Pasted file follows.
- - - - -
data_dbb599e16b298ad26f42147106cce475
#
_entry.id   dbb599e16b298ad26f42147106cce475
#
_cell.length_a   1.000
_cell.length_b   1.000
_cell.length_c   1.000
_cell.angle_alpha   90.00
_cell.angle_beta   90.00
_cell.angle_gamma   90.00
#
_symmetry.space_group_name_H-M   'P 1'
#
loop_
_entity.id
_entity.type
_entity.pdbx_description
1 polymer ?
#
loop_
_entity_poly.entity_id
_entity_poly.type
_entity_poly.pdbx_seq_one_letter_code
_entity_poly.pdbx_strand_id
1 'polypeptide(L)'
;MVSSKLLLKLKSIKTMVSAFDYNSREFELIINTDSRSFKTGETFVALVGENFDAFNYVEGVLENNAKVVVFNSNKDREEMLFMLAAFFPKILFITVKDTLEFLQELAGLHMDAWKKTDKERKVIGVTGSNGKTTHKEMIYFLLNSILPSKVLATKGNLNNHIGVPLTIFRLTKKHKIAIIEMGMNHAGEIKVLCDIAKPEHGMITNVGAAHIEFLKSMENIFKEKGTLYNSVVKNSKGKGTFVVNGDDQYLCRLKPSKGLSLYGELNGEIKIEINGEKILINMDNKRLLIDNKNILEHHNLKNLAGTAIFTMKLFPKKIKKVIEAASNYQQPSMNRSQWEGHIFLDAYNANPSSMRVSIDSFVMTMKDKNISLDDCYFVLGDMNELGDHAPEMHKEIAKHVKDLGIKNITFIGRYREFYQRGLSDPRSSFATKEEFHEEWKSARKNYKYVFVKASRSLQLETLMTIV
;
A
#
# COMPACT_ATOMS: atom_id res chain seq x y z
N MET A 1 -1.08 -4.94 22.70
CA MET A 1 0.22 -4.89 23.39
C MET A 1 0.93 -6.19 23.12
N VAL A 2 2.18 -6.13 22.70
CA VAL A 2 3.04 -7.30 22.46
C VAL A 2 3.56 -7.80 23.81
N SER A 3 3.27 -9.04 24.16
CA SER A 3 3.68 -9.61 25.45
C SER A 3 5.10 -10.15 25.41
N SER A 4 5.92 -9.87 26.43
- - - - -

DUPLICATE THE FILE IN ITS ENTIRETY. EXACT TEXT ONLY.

data_dbb599e16b298ad26f42147106cce475
#
_entry.id   dbb599e16b298ad26f42147106cce475
#
_cell.length_a   1.000
_cell.length_b   1.000
_cell.length_c   1.000
_cell.angle_alpha   90.00
_cell.angle_beta   90.00
_cell.angle_gamma   90.00
#
_symmetry.space_group_name_H-M   'P 1'
#
loop_
_entity.id
_entity.type
_entity.pdbx_description
1 polymer ?
#
loop_
_entity_poly.entity_id
_entity_poly.type
_entity_poly.pdbx_seq_one_letter_code
_entity_poly.pdbx_strand_id
1 'polypeptide(L)'
;MVSSKLLLKLKSIKTMVSAFDYNSREFELIINTDSRSFKTGETFVALVGENFDAFNYVEGVLENNAKVVVFNSNKDREEMLFMLAAFFPKILFITVKDTLEFLQELAGLHMDAWKKTDKERKVIGVTGSNGKTTHKEMIYFLLNSILPSKVLATKGNLNNHIGVPLTIFRLTKKHKIAIIEMGMNHAGEIKVLCDIAKPEHGMITNVGAAHIEFLKSMENIFKEKGTLYNSVVKNSKGKGTFVVNGDDQYLCRLKPSKGLSLYGELNGEIKIEINGEKILINMDNKRLLIDNKNILEHHNLKNLAGTAIFTMKLFPKKIKKVIEAASNYQQPSMNRSQWEGHIFLDAYNANPSSMRVSIDSFVMTMKDKNISLDDCYFVLGDMNELGDHAPEMHKEIAKHVKDLGIKNITFIGRYREFYQRGLSDPRSSFATKEEFHEEWKSARKNYKYVFVKASRSLQLETLMTIV
;
A
#
# COMPACT_ATOMS: atom_id res chain seq x y z
N MET A 1 -1.08 -4.94 22.70
CA MET A 1 0.22 -4.89 23.39
C MET A 1 0.93 -6.19 23.12
N VAL A 2 2.18 -6.13 22.70
CA VAL A 2 3.04 -7.30 22.46
C VAL A 2 3.56 -7.80 23.81
N SER A 3 3.27 -9.04 24.16
CA SER A 3 3.68 -9.61 25.45
C SER A 3 5.10 -10.15 25.41
N SER A 4 5.92 -9.87 26.43